Rising seas, catastrophic droughts, severe storms. While these events sound like the backdrop for a blockbuster movie, these are real impacts we’re beginning to see across the world, worsened by climate change.
In the U.S., California is still suffering from one of the worst droughts on record, while the Carolinas are still cleaning up from October’s historic rain and flooding. A recent study found that 96% of Americans live in a county hit by at least one weather-related disaster in the last five years. And as 2015 is widely expected to be the warmest year on record (breaking the record set in 2014), scientists predict the worst is yet to come.
Yet as challenging as it is for the U.S. to prepare for these impacts, the poorest, most vulnerable countries in the world—countries that did the least to contribute to the problem—are at much greater risk.
This summer in India, a heat wave so severe that temperatures topped 115 degrees for days on end, took more than 2,500 lives. Typhoon Haiyan, one of the strongest tropical storms ever recorded, killed more than 6,000 people in 2013. And some low-lying countries are exploring or purchasing land in other countries to relocate their entire populations as a result of sea level rise.
Climate change, according to the U.S. Department of Defense, acts as a “threat multiplier,” adding another stress point to unstable regions of the world.
That is why in Paris this week, climate change negotiators are looking to craft a new global deal on climate change. The deal being negotiated could result in the greatest emissions reductions in our history, while unleashing clean energy opportunities around the world.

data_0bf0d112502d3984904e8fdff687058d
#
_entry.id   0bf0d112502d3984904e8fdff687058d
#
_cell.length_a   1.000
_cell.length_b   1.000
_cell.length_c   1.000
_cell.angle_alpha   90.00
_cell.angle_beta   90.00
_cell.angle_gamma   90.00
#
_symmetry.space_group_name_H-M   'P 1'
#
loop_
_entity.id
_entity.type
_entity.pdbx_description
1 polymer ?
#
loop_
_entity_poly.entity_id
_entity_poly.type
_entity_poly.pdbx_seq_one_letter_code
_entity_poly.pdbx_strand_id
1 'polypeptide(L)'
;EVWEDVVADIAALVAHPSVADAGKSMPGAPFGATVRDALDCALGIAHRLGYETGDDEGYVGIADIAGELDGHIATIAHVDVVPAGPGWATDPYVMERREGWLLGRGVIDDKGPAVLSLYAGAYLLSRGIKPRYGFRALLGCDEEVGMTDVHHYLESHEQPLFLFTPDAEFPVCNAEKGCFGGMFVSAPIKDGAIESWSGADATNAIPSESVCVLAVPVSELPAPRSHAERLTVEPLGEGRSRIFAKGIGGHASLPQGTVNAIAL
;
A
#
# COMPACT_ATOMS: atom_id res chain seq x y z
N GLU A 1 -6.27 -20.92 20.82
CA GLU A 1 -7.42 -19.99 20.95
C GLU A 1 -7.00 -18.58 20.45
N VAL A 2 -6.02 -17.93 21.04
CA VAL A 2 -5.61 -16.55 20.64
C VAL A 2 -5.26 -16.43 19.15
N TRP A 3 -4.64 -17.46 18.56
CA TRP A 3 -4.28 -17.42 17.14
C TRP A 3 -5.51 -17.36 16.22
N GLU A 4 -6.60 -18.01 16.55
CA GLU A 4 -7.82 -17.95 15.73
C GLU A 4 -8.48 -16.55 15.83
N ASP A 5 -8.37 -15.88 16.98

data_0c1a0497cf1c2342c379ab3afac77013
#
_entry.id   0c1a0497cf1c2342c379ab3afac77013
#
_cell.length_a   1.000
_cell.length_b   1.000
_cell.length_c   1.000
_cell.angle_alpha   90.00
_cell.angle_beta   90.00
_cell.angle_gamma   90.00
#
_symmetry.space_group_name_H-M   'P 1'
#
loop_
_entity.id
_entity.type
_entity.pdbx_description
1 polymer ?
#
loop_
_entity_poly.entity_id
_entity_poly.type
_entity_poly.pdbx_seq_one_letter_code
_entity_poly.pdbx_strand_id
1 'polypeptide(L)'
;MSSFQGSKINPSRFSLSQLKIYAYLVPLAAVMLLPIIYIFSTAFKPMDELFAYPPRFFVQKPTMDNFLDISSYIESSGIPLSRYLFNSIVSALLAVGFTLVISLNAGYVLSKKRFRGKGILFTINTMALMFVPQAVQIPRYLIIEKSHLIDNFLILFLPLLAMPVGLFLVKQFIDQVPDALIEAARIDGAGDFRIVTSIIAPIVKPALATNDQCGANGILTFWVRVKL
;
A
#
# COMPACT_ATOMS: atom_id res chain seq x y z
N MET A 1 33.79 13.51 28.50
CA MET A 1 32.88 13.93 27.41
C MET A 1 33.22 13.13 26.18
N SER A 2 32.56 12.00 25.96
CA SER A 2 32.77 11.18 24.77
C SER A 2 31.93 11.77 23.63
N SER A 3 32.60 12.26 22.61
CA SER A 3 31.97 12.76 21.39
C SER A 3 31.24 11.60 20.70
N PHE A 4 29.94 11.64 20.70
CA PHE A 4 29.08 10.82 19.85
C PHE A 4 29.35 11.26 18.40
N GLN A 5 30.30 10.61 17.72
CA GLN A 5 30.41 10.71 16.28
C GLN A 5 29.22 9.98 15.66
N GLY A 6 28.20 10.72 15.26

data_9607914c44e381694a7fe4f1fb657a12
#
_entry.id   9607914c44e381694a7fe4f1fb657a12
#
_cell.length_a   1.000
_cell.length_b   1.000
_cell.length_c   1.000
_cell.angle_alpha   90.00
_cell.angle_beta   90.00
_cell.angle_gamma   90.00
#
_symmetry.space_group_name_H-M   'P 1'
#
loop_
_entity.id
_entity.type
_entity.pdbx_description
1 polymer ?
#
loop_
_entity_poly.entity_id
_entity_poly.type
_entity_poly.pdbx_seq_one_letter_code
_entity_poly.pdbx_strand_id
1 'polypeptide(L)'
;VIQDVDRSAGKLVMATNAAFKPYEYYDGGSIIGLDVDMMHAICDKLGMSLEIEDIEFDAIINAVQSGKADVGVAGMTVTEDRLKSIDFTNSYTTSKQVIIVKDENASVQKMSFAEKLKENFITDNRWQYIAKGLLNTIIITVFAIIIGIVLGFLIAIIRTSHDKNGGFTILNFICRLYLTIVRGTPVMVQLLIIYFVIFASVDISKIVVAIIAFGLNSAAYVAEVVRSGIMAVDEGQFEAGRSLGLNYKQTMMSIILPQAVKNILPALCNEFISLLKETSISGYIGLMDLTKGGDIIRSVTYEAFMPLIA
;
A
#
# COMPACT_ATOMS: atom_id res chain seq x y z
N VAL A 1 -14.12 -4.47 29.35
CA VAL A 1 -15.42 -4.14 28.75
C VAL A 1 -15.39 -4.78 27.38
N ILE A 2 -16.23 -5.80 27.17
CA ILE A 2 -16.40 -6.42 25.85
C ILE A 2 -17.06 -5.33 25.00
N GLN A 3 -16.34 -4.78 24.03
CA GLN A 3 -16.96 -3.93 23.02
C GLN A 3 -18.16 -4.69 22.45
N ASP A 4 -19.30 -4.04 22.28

The agreement must include provisions to help the world’s most vulnerable through sensible investments that will help countries prepare for the worst impacts of a changing climate.
This summit cannot fail; the risk is too great.
The world has come together to address this threat because no country can meet this challenge alone. Ahead of the conference, more than 180 countries have submitted their plans to take climate action. Every country is doing its part to tackle this grave threat.
Reflecting this global effort, a group of 30 world’s most vulnerable countries pledged in Paris last week to commit to 100% renewable energy by 2050, a feat to which developed countries of the world should aspire. Doubling down on its previous strong commitments on renewable energy and plans to increase its forest cover by planting more trees, India announced a new global solar partnership with 120 countries.
The agreement made in Paris won’t solve everything. We will need to do much more to reduce emissions and prepare for the impacts at home and abroad, especially providing financing and technological assistance to developing countries. But an agreement in Paris will build the foundation for stronger action that we’ll need in the years ahead.
After the summit closes, we must go back to our homes and communities to do more to reduce the impacts of climate change while preparing for the changes we cannot avoid.
The scale of the challenge requires a global effort, but our individual actions add up, and matter.
Together with government action we can address this challenge and leave a better world for our children and grandchildren.
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